The Good Doctor Continues to Infantalize its Autistic Character

The Good Doctor

Image Description: Promotional poster for the upcoming ABC show, The Good Doctor. The title appears in blue over a grainy black and white image of half of series star Freddie Highmore’s face (he is a young white man with dark hair). In contrast to the black and white, his eyes are a vibrant blue.

After watching the second episode of the new ABC series The Good Doctor (you can read my thoughts on the pilot here), I am left wondering if Dr Shaun Murphy could possibly have gone to medical school. He has a vast understanding of certain aspects of medicine and biology but no real comprehension of practical application. It leaves me wondering how he could possibly have completed a medical degree without apparently ever having been in the same room as an actual human patient.

This episode really makes Shaun seem like an alien who has never encountered humans before. This is I expect partially an attempt to highlight Shaun’s social isolation. Social isolation is a common and real aspect of the autistic experience. The show, however, takes it to an unbelievable extreme. It’s not just that Shaun has difficulty connecting with other people and experiences marginalization as a result. It’s as if he never even been around people or consumed any sort of popular media.

This is worsened by the complete lack of other autistic people in not only the show but the fictional universe in which it inhabits. Other autistic people are purely hypothetical. The concept of an autistic community is entirely absent. This allows the show to constantly juxtapose Shaun with a definition of autism that they choose rather than show that Shaun’s humanity is not contingent upon overcoming a very limited and clinical understanding of autism is. So while the show acknowledges the existence of other autistic people, they are never seen. This only highlights Shaun’s isolation because simply by virtue of being seen he is different from other autistic people.

How is it that an adult who presumably went to medical school, an endeavour that requires contact with other people like fellow students, university administrators, professors and yes even patients is not only clueless about bedside manner but who is entirely unaware of sarcasm or its purpose in communication.

I am loathed to say it but even The Big Bang Theory does it better with Sheldon Cooper because at least he is aware of sarcasm even if he can’t always recognize it.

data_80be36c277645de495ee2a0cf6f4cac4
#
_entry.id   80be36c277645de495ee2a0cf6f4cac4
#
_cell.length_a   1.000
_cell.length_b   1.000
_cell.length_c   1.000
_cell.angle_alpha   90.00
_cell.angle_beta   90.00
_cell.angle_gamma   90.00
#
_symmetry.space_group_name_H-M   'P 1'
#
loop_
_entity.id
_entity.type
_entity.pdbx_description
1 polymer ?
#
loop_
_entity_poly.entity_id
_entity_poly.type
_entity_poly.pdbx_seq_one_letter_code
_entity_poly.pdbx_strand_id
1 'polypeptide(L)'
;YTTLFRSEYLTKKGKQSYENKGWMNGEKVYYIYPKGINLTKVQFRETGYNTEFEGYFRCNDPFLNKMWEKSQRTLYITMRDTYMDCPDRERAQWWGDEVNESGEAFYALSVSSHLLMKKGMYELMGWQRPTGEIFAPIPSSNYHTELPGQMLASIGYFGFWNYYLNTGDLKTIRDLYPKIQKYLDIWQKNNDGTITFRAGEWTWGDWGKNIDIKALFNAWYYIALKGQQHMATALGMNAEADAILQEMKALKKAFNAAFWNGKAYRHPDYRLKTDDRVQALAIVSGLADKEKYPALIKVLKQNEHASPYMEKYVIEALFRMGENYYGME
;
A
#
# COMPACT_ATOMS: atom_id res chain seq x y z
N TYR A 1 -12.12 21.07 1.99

It is entirely possible and in fact likely that an autistic person be both aware of sarcasm, have a theoretical understanding of its usage and purpose, and still have difficulty recognizing it in conversation. It is rather unbelievable that a man in his twenties whose life experience clearly brought him into contact with other people would need to ask a colleague the purpose of sarcasm. It would almost certainly have already been used to belittle him before.

Shaun Murphy clearly cares about people. Making his empathy clear is one of the few positives of the show. Yet, somehow the show wants us to believe that this caring has always occurred at a distance.

In some ways this utter cluelessness about people, makes the concerns of the show’s villains (those doctors who don’t want Shaun practising) seem valid. This seems to be a decision that replaces the more common narrative device of having the autistic character be the butt of jokes (though that happens in this episode too) with just utterly cringe-inducing interactions.

Somehow, Shaun got all the way through medical school and not have been coached in any way on bedside manner. He makes most of his patients uncomfortable or outright distressed.

In a subplot pulled directly from show creator David Shore’s previous medical drama House, a patient brings in a baggie of their own vomit (though in House it was their own poop and no, no one had requested a stool sample). The nurse supervising Shaun (because of course, they are infantilizing him) is horrified but Shaun just wants to run unnecessary tests.

Apparently, no one ever explained to Shaun that it is not only unnecessary but also inadvisable to run every possible test. No one ever explained statistics (something I presume he would be very good at) or how they can be used to determine the likelihood if a given test outcome and indicate the level of risk to not performing the test.

Shaun seems to think that it is reasonable to perform tests if there is even the smallest chance that something might be found.

This suggests that Shaun has also despite being self-described as poor never had medical insurance explained to him. Does no one in this universe have to pay the bills for the things he does? I mean maybe? It’s already clear that the ADA doesn’t exist in this universe so why would the rest of the infrastructure of the American healthcare system (which I’m sure gets discussed at some point during medical school) exist either?

There is really no reason for Shaun to be this clueless. He should have met checks and balances in med school and in interactions with fellow students, teachers and patients. I really need to see flashbacks to his medical school days. How were none of these concerns identified and addressed then?

It’s hard to believe they wouldn’t have been but that would require the character to be more complex. They would have to show the effort that autistic people expend to analyze and navigate personal interactions. Shaun is, however, not a complex character he is meant to be innocent and guileless.